NASA Looking for Applications to Agency's CubeSat Launch Inititative



NASA - Educational institutions, nonprofit organizations, and NASA centers can contribute to the study of Earth, its atmosphere, and beyond while helping NASA achieve its exploration goals through the next round of the agency’s CubeSat Launch Initiative (CSLI).

CSLI provides CubeSat developers with a low-cost pathway to conduct research in space that advances NASA's strategic goals in the areas of education, science, and technology development. Schools, universities, nonprofit organizations, and NASA centers and programs can gain hands-on experience designing, building, and operating these small research satellites.

Applicants must submit proposals online by 4:30 p.m. EST, November 19, 2021.

To date, NASA has selected 202 CubeSat missions, 119 of which have been launched into space, with 59 more missions scheduled for launch within the next 12 months. The selected CubeSats represent participants from 42 states, the District of Columbia, Puerto Rico, and 102 unique organizations.

NASA will make selections by March 11, 2022, although selection does not guarantee a launch opportunity. Selected experiments will be considered as auxiliary payloads on NASA, commercial, or DoD launches, or for deployment from the International Space Station (ISS) beginning in 2023 through 2026. Applicants are responsible for funding the development of the small satellites.

For this round of the initiative, NASA is particularly interested in participation from organizations in the 8 states not previously selected. These states are Delaware, Mississippi, Nevada, North Carolina, Oklahoma, South Carolina, South Dakota, and Wyoming.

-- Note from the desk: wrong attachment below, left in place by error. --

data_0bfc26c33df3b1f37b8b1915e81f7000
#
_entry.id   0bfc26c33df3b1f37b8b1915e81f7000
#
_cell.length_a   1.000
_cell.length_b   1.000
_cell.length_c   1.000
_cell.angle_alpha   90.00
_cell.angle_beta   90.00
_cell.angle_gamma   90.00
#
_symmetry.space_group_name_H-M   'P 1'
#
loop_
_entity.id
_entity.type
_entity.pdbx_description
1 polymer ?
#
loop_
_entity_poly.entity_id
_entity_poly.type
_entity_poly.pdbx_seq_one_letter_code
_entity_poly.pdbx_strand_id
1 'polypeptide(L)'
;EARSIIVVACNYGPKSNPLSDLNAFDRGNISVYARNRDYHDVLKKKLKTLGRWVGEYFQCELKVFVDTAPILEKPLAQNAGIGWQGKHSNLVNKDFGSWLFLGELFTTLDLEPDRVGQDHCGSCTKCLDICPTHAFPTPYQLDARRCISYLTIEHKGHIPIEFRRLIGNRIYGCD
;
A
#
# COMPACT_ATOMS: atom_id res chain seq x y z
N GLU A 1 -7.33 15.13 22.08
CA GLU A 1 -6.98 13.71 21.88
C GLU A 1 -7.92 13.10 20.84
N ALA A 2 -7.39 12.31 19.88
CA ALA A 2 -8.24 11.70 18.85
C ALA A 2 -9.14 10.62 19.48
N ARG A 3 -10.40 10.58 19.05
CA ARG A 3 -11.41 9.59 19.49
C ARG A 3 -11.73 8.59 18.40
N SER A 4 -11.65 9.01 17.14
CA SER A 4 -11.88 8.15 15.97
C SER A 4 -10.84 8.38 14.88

CubeSats are part of a class of research spacecraft called nanosatellites. These small research satellites are built to standard dimensions (Units or “U”) of approximately 10 cm x 10 cm x 11 cm (about 3.9 in x 3.9 in x 4 in). They can be 1U to 12U in volume.  The smallest CubeSats typically weigh less than 1.33 kilograms (3 pounds) and the largest around 24 kilograms (53 pounds). The final allowable mass depends upon the selected dispenser and the launch vehicle environment.

Small satellites like CubeSats play a valuable role in the agency’s educational, science, and technology investigations, including planetary exploration, Earth observation, and fundamental Earth and space science. They are a cornerstone in the development of cutting-edge NASA technologies like laser communications, satellite-to-satellite communications, and autonomous movement.

CSLI is managed by NASA’s Launch Services Program based at the agency’s Kennedy Space Center in Florida. For more information about NASA's CubeSat Launch Initiative, follow us on  Facebook and Twitter or visit:

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